Wildlife officials urge Windermere-area residents to keep tabs on their animals.
Rich Mckay - Sentinel Staff Writer
Posted May 26, 2007
Windermere, there's a razor-clawed bobcat on the prowl, and your pets are on the menu.
Your Russian blues, Welsh corgis, bichon frises and other jewel-collared critters could be game. Poofy-haired or not.
The wildcat has been spotted skulking along a fence line between some woods and the manicured backyards at The Willows of Lake Rhea just north of Windermere in Orange County.
For about a week, neighbors say, they have seen the animal behind their fence.
Neighbors have been calling Orange County Animal Control and rangers from the Florida Fish and Wildlife Conservation Commission.
But the answer they get is to do nothing, unless the animal appears to be rabid or is killing pets.
"We tell people that if we remove one [bobcat], it's not really solving the problem -- there'll just be another one," said Joy Hill, a spokeswoman for the wildlife commission.
"People have to understand that bobcats have been here longer than humans," she said. "They typically don't cause a real problem, so we tell people just don't approach them and don't try to feed them."
Most bobcats will not approach humans, said Mark Hostetler, a wildlife ecologist and professor at the University of Florida.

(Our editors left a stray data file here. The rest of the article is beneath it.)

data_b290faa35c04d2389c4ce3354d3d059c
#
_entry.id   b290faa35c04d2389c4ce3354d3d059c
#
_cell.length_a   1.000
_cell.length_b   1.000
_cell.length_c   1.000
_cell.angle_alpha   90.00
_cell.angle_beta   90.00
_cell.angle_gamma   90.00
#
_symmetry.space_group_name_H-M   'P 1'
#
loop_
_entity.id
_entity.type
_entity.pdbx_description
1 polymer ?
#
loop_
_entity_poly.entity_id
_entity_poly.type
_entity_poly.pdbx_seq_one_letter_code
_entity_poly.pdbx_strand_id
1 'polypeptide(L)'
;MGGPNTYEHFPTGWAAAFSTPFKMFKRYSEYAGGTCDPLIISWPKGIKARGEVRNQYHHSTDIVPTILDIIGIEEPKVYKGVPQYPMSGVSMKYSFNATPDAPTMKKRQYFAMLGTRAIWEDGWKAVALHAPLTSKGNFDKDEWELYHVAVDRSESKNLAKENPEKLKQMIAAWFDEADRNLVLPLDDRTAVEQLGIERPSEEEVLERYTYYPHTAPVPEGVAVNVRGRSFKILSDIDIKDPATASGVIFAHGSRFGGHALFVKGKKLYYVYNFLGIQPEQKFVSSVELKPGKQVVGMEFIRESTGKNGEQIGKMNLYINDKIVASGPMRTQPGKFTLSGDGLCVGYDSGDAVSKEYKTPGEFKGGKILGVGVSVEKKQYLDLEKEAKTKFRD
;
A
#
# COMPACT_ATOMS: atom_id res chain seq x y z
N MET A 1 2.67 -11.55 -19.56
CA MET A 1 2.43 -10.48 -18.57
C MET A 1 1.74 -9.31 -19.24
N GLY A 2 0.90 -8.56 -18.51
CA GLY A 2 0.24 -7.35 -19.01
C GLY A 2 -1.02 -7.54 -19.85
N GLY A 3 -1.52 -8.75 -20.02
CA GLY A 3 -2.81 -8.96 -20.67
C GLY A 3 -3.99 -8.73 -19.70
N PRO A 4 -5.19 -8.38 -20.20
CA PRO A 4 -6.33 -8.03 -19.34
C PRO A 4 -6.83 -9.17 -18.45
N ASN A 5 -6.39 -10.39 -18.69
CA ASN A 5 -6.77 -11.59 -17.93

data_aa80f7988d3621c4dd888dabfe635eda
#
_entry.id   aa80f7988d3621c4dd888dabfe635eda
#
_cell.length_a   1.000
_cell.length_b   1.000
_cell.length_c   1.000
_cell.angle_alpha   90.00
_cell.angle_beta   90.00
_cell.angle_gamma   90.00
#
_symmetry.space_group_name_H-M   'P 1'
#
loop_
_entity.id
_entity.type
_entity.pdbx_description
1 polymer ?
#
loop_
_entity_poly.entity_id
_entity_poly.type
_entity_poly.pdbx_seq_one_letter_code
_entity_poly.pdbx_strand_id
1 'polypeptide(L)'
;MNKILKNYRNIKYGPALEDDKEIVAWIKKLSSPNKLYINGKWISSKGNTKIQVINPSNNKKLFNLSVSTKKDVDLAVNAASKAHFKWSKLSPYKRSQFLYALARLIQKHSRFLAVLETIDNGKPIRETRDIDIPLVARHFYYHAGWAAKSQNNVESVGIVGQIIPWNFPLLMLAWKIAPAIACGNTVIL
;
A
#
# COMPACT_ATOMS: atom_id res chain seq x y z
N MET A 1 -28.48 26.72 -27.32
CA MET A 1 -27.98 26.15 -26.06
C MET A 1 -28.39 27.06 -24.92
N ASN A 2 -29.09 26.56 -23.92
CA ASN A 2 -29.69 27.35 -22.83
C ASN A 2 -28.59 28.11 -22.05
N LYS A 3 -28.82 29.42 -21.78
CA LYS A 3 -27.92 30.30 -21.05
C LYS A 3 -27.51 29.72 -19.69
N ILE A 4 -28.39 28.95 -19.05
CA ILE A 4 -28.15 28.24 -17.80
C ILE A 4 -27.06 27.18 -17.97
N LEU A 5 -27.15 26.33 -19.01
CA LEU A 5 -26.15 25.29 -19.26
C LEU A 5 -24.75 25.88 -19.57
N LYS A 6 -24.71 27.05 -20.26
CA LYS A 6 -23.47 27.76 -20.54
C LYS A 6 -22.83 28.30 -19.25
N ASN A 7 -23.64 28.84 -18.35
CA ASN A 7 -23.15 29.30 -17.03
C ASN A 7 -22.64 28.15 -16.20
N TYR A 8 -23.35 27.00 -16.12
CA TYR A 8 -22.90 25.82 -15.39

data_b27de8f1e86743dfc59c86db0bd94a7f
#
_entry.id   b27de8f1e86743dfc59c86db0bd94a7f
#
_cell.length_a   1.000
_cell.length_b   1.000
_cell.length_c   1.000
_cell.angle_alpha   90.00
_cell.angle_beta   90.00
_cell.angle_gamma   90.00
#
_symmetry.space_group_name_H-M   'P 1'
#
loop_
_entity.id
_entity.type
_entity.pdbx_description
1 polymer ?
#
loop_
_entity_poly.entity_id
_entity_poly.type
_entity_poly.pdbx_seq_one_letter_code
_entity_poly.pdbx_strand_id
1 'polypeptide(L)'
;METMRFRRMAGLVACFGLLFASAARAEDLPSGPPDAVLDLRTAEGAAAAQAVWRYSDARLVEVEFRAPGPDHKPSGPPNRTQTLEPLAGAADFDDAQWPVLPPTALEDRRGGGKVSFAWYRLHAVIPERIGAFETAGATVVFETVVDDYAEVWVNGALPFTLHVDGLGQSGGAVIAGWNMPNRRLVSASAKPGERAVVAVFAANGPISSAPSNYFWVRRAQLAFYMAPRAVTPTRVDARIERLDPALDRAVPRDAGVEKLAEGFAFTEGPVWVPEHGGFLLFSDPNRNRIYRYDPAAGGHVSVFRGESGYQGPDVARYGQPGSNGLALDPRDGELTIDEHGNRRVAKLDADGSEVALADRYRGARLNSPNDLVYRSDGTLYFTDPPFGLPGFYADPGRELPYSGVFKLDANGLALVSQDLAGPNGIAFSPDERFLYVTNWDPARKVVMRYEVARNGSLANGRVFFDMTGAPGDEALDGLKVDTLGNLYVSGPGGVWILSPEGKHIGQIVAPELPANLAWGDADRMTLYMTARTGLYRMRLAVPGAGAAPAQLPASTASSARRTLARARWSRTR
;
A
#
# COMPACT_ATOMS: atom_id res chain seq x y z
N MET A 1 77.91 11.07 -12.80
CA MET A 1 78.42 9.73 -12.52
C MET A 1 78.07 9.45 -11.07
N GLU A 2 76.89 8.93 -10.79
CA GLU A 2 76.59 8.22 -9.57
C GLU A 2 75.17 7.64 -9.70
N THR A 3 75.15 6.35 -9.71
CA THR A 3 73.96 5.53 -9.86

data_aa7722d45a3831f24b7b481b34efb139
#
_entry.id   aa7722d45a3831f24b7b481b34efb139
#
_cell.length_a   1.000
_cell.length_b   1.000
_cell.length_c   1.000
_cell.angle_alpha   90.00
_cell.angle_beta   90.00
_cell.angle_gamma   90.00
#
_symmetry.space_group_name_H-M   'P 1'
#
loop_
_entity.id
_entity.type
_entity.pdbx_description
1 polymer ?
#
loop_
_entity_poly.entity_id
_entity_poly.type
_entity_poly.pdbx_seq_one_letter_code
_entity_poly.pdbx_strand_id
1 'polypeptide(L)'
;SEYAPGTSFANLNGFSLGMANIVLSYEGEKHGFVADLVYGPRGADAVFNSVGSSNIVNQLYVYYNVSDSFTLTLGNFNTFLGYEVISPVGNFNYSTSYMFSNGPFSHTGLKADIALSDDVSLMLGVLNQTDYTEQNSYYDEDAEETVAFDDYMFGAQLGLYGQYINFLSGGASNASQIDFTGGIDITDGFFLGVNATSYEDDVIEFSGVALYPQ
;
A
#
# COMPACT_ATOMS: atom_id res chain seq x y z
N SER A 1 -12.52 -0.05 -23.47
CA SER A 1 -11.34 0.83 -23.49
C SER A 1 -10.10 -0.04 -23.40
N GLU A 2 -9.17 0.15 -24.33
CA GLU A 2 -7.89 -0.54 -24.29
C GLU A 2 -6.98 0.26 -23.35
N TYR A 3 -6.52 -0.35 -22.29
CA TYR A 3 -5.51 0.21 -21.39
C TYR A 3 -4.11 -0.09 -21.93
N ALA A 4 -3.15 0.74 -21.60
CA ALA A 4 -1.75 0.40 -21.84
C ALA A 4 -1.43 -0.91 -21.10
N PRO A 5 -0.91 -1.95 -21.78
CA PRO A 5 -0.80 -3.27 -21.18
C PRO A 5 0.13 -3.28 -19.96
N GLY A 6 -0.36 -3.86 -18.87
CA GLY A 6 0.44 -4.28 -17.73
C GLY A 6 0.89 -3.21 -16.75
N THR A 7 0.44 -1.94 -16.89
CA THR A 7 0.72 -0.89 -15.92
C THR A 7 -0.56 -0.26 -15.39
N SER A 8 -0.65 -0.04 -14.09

"They're creatures of opportunity," he said.
That doesn't mean anyone should get cuddly with the tufted-eared wildcat.
The spotted carnivores with sharp fangs, retractable claws and an appetite for mammals under 12 pounds are native Floridians, although many longtime residents have never seen one.
They're reclusive beasts with an uncanny ability to blend in as they hunt their favorite snacks -- rats, rabbits and mice.
But that's not to say that bobcats don't ever cause problems.
In 2002, a hiker in Rock Springs Run State Reserve near Apopka was one of three people attacked by one [rabid] bobcat in back-to-back incidents before it was shot dead, still clinging to a ranger's arm.
That same year, at least 10 housecats in west Orange County were slaughtered, and a bobcat was blamed.
Hostetler said that pet-eating is rare, though.
"I'd be concerned if it started exhibiting unusual behavior, such as losing its fear of humans," he said.
And that's exactly what Willows resident Ingrid Peri fears.
She's among the people who have seen the bobcat trotting along or just sitting by the treeline, watching her yard and her three dogs.
"It was like it was hunting us, and then it crouched down," Peri said. "It didn't look scared at all."
Peri and her daughter Susan, 22, said they've seen other bobcats -- also called lynxes -- in the woods.
As of yet, there are no reports of slain cats or dogs.
Hill's advice: "Keep an eye on your pets."
Rich McKay can be reached at 407-420-5470 or firstname.lastname@example.org.
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